The good news is that wages still make up a majority of the nation’s income. Barely.
USA Today reports that in 2010, “wages accounted for the lowest share of income — 51.0 percent — since the government began keeping track in 1929.” In February of this year, “wages slipped to another historic low of 50.5 percent of personal income.”
As the proportion of our income derived from wages has declined, the proportion derived from government has increased. “A record 18.3 percent of the nation’s total personal income was a payment from the government,” USA Today writes. The recession obviously has much do with this, but “the trend shows few signs of easing, even though the economic recovery is nearly 2 years old.”
Government accounted for roughly 12 percent of income from 1980 to 2000, according to the paper, then started an inexorable march upward. In 1990, Americans on average received $3,686 in benefits from government; in 2000, it was $4,763; in 2010, $7,427. Almost all of it comes from the feds.
Someone has to pay for this, and if it’s not our creditors, it’s people making money and paying taxes. The private economy is caught in a vise between old-age entitlements and welfare programs for the poor. Everyone knows about entitlements. Social Security and Medicare already cost about $1.2 trillion, even before baby boomers begin to retire in earnest. Medicare has grown by 80 percent since 2000, and is set to career ever upward.
For every dollar of Social Security and Medicare, we spend roughly another 50 cents on anti-poverty programs, broadly defined. These programs have expanded at a rate 89 percent faster than inflation since 2000, according to the Heritage Foundation. Fifty million people are enrolled in Medicaid, and more than 40 million are on food stamps. Under George W. Bush, anti-poverty spending topped 3 percent of GDP for the first time. It is now above 4 percent of GDP, and Pres. Barack Obama’s vision is for the programs’ perpetual growth.
To save the productive economy from getting swallowed by these twin behemoths, we must both reform entitlements and constrain anti-poverty spending. It is telling, then, that there are two main criticisms of Paul Ryan’s budget plan: 1) It will reform entitlements; 2) It will constrain anti-poverty spending. In other words, Ryan’s offense is daring to do anything at all about the primary sources of welfare-state overreach.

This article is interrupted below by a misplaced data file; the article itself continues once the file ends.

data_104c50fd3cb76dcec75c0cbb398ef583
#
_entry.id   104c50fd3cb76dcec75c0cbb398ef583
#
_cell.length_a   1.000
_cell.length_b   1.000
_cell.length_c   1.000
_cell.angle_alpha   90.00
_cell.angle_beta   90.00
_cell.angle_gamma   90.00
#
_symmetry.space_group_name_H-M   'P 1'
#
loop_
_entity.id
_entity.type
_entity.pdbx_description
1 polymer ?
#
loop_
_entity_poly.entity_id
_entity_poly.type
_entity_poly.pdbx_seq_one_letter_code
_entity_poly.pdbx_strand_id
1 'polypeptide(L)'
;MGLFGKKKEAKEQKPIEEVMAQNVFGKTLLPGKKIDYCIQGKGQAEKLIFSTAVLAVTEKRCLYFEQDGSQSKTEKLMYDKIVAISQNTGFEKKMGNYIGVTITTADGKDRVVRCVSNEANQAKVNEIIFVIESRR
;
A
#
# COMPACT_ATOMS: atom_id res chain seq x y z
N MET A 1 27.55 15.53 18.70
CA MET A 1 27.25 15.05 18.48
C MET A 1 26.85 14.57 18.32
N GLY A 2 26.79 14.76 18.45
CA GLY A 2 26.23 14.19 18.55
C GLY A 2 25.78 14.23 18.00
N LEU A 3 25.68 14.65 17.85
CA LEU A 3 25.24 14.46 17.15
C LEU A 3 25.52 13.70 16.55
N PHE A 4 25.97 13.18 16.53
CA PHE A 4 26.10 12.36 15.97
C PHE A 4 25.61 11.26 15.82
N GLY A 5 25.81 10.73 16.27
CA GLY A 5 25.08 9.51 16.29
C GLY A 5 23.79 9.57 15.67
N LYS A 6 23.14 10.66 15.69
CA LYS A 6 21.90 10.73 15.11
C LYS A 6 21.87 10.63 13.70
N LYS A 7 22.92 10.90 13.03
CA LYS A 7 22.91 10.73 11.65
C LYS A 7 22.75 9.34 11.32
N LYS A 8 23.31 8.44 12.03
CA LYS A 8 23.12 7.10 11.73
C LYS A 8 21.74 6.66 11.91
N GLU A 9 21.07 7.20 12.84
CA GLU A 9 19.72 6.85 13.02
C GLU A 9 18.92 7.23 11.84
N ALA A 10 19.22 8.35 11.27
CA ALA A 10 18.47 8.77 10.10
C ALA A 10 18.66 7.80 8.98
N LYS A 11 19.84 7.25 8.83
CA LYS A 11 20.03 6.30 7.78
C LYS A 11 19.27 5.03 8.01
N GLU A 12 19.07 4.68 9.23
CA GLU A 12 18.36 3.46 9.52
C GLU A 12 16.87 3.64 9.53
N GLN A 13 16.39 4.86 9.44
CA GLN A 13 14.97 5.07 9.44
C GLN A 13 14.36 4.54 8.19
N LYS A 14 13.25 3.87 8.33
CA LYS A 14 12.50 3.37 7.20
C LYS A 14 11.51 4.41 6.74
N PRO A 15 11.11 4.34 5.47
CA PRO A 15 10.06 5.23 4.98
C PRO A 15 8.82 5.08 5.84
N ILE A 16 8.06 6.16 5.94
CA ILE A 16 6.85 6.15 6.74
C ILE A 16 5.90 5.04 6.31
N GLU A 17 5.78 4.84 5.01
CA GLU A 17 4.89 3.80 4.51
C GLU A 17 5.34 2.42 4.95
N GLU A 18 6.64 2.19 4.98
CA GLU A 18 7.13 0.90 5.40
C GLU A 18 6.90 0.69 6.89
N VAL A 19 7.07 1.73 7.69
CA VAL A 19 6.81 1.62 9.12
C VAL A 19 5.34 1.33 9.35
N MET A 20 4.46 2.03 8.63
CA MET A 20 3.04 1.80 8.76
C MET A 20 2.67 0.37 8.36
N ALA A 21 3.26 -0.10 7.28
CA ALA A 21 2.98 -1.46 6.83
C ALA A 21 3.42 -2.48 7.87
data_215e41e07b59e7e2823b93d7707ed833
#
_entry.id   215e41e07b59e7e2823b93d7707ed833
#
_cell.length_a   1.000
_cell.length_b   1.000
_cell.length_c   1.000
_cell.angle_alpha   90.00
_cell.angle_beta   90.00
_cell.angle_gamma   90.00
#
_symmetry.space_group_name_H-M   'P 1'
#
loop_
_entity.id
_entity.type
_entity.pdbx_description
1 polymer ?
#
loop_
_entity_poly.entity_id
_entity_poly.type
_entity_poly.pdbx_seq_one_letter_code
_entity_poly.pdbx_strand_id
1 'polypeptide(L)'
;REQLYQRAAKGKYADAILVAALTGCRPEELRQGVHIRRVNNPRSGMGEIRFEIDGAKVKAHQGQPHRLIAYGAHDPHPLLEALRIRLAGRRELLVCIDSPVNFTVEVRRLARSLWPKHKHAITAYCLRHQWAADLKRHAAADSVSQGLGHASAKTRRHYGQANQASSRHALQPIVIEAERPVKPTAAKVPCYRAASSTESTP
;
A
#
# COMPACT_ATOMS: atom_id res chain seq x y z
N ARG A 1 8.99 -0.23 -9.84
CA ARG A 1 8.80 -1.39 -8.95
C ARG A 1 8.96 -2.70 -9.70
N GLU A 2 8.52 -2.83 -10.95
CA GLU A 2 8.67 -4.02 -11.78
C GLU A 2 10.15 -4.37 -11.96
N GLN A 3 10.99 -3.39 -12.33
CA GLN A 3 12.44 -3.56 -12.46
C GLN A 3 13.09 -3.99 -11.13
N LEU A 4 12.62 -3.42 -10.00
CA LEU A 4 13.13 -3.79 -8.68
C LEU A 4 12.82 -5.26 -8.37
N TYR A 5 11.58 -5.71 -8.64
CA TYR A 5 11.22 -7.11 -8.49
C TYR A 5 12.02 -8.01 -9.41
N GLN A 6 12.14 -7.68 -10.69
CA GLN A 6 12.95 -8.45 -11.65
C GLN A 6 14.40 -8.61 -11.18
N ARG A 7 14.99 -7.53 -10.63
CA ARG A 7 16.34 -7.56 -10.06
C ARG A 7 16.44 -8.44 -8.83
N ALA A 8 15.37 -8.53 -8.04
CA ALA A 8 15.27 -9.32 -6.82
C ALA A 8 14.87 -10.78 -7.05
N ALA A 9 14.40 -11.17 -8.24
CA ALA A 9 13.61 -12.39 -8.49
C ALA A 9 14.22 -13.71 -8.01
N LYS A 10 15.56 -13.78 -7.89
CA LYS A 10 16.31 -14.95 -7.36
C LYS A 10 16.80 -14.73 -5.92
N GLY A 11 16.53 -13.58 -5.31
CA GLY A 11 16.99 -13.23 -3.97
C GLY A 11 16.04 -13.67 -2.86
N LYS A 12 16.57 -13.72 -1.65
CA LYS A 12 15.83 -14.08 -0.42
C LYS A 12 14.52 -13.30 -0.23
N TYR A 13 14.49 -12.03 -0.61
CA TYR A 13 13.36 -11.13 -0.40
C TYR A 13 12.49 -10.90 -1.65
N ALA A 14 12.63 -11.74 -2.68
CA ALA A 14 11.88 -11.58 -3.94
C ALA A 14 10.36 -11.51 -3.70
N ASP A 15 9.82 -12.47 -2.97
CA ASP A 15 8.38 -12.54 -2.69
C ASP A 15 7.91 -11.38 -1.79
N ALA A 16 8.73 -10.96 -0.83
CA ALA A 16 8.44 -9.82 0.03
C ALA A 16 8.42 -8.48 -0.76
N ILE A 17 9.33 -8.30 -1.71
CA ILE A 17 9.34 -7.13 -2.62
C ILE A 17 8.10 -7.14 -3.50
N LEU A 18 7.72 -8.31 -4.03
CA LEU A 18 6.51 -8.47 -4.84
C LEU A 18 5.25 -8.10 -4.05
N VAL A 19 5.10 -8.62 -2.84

The purpose of anti-poverty spending was supposed to be to get people out of poverty and off the programs. Their advocates, though, are never embarrassed by their continual increase, which is taken as a fact of nature. Liberals are willing to declare every war a quagmire except the war on poverty; by definition, there is no such thing as a failed poverty program.
According to Robert Rector of the Heritage Foundation, at least half of the spending goes to able-bodied people. If we were to take anti-poverty spending back to pre-recession levels and limit its rate of growth to inflation — as Republican representative Jim Jordan proposes, once unemployment declines to 6.5 percent — it would save $2 trillion over the ensuing ten years.
The fundamental source of contention in our politics is whether we accept our current path of enlarged reliance on government, or endeavor to reverse it. We can argue about what the tipping point is when our society will have lost its distinctiveness and dynamism. When we get 20 percent of our income from government, 25 percent? When only 45 percent of income is from wages? If you’d rather not find out, you’re an “extremist.”
At the moment, the American economy seems to be hitting a perverse sweet spot of low growth — just 1.8 percent in the first quarter — and rising prices. The Obama economic program is in shambles, unless the unspoken goal was always increasing reliance on government. By that metric, it’s been a smashing success. The trend line suggests yet more success to follow.
— Rich Lowry is editor of National Review. He can be reached via e-mail, [email protected]. © 2011 by King Features Syndicate.